Vultures integral to the ecosystem

A turkey vulture in flight. PHOTO: Ann Brokelman

Many birders have stood with me at the hawk watch, staring into the sky with hopes of seeing a hawk, falcon, or eagle. While these birds make regular appearances, there is one bird that you can always depend on: turkey vultures. On a recent day, the sky was full of them — more than usual. Over a dozen of them passed by, one at a time, soaring over us like a squadron of planes during The Ex’s International Air Show.

A pair of turkey vultures. PHOTO: Ann Brokelman

These are large birds with broad brownish-black wings that end in silvery finger-shaped tips. Those finger-shaped wings are the easiest way to distinguish a turkey vulture from other birds of prey. The second easiest way to identify one is to observe the V shaped position of their wings when they soar on the wind or thermals (rising columns of warm air).

While many people say the turkey vulture is ugly, I find them fascinating to look at and learn about. When it comes to taking care of the environment, these birds are of the utmost importance. Turkey vultures are one of our main clean up crews. As scavengers they remove dead animals from our roads, farmlands, forests, and landfills. They have an incredible immune system that allows them to consume, without getting sick from, the naturally-occurring anthrax, botulism, salmonella, or rabies found in dead animals. The vultures aren’t just protecting us from directly contracting these diseases, but they limit the danger for other animals, which don’t have similar immunities, that could be vulnerable to said sickness.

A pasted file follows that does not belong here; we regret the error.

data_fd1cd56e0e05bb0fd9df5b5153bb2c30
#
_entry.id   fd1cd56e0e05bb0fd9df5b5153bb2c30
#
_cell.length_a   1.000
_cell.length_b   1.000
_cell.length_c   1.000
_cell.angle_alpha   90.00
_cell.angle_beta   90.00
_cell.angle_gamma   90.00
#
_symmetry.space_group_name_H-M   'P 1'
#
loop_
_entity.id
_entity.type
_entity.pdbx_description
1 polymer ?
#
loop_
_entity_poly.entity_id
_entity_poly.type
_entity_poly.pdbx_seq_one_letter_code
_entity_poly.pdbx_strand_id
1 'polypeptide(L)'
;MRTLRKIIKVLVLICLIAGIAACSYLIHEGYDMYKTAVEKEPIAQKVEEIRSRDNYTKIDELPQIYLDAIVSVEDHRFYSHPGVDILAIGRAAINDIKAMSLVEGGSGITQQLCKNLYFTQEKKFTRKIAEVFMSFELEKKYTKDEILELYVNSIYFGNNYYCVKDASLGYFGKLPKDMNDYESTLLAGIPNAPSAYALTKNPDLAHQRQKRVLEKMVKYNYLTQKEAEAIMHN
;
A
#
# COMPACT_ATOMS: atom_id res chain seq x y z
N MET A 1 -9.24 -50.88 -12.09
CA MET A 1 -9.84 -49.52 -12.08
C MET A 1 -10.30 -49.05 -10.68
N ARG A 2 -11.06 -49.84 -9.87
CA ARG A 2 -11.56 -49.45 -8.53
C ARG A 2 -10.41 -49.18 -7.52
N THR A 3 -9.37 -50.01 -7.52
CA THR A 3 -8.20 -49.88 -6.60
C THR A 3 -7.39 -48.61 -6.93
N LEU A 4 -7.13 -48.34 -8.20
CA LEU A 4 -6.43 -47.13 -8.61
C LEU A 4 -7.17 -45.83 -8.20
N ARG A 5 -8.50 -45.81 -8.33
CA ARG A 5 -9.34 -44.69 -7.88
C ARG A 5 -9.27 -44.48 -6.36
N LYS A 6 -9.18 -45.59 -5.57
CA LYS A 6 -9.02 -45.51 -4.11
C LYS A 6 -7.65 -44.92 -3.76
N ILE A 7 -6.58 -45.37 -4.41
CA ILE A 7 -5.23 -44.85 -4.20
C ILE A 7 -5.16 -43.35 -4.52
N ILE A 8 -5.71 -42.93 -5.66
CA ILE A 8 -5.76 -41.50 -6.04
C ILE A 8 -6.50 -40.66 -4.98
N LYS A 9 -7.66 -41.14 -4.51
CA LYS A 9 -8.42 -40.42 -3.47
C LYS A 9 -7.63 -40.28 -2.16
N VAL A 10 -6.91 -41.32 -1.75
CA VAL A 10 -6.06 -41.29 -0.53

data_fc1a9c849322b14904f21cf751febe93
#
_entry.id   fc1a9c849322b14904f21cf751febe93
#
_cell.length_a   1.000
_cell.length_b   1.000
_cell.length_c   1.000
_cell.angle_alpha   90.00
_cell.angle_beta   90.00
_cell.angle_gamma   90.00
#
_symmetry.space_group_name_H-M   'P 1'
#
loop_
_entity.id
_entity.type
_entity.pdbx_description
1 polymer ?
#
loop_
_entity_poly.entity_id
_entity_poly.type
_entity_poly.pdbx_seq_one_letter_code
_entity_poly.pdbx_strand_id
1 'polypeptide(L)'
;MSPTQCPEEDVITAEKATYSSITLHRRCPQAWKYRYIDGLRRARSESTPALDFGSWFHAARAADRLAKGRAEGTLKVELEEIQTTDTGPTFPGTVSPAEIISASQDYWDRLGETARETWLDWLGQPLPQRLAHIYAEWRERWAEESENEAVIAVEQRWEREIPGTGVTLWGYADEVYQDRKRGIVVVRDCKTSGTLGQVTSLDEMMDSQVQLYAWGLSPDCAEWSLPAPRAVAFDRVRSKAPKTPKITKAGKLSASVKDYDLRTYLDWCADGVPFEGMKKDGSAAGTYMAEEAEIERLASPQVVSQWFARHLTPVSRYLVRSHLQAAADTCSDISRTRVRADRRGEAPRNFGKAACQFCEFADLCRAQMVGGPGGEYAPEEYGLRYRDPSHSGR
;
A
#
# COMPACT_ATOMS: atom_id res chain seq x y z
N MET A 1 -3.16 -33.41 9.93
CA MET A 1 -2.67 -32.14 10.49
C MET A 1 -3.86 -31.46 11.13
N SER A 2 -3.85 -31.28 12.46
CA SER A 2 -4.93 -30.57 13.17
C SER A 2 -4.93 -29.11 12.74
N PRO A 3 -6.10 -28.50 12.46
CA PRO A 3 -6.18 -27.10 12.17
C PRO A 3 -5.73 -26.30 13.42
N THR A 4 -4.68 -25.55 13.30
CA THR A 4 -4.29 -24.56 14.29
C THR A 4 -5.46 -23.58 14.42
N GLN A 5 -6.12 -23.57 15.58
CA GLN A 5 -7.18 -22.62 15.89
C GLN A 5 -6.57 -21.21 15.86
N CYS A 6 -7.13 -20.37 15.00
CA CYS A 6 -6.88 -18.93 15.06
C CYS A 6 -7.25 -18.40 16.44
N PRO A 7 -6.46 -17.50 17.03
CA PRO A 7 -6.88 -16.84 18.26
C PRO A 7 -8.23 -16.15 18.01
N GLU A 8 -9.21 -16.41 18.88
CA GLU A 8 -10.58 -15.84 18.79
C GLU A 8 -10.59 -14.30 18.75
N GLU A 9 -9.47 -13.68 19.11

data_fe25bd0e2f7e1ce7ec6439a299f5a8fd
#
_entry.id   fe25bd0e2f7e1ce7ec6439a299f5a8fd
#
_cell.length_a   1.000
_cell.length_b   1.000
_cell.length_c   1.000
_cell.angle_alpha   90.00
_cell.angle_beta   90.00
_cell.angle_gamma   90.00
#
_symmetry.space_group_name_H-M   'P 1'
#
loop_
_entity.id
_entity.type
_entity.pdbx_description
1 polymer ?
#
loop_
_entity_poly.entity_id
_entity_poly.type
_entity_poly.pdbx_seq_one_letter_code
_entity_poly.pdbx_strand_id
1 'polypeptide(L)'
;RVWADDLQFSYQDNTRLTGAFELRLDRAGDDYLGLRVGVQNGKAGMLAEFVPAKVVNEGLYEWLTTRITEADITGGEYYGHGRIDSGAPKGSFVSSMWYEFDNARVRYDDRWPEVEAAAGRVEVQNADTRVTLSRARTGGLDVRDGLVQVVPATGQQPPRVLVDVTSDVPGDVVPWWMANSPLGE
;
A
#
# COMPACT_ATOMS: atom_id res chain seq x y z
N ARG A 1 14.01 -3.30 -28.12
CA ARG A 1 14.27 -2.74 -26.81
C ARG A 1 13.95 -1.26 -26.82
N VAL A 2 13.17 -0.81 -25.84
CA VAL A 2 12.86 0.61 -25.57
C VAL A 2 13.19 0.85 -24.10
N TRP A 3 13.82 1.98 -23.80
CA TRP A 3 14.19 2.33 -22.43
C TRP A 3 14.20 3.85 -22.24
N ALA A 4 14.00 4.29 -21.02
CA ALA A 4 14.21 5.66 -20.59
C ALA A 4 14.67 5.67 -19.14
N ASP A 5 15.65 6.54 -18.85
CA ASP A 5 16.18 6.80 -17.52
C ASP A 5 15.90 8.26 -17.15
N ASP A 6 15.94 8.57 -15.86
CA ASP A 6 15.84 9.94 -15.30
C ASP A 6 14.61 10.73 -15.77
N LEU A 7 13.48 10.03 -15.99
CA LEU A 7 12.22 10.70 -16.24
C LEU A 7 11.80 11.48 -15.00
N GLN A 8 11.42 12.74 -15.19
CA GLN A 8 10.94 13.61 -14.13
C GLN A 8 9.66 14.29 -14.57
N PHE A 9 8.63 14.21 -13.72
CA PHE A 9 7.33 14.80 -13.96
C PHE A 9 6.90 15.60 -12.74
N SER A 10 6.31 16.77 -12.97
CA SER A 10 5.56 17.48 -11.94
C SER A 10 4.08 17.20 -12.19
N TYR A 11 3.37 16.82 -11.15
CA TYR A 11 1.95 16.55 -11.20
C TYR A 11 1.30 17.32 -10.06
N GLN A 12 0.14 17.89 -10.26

A five-week old turkey vulture. PHOTO: Ann Brokelman

Here are a few random facts I’ve learned about these animals over the years:

Random Vulture Fact #1: Our turkey vultures will defecate on their own feet in order to kill the bacteria they haven’t eaten, but were exposed to, similar to how we use hand disinfectant.

Random Vulture Fact #2: The birds have featherless heads because they have a tendency to get a little messy while eating carrion, and feathers are harder to clean and more likely to carry sickness.

Random Vulture Fact #3: International Vulture Awareness Day is held on the first Saturday in September every year.  See link to give you more information.  https://thebirdersreport.com/conservation/international-vulture-awareness-day-2017

Varieties of these birds have been around for millions of years. Unlike most birds, they don’t build nests but instead lay their eggs on the ground or, preferably, in old barns. A generic group of vultures is called a venue, or a committee, a group of them circling in their air is called a kettle, and a group of vultures at a kill is called a wake. Vultures can live up to 20 years in the wild.

A venue of turkey vultures. PHOTO: Ann Brokelman

That’s it for now. If you would like to learn more about these interesting birds, I am giving away a copy of Debra Toor’s book: Survival Secrets of Turkey Vultures. This is a children’s book for ages 9 to 11 years old and would make a great gift. If you’d like to be included in the draw, send an email to editor@beachmetro.com or give the Beach Metro News office a call by Dec. 4. We will announce the winner in the Dec. 12 issue of the paper.

Ann Brokelman is an avid birder and nature photographer. Connect with her at www.naturephotosbyann.blogspot.ca.

 

 

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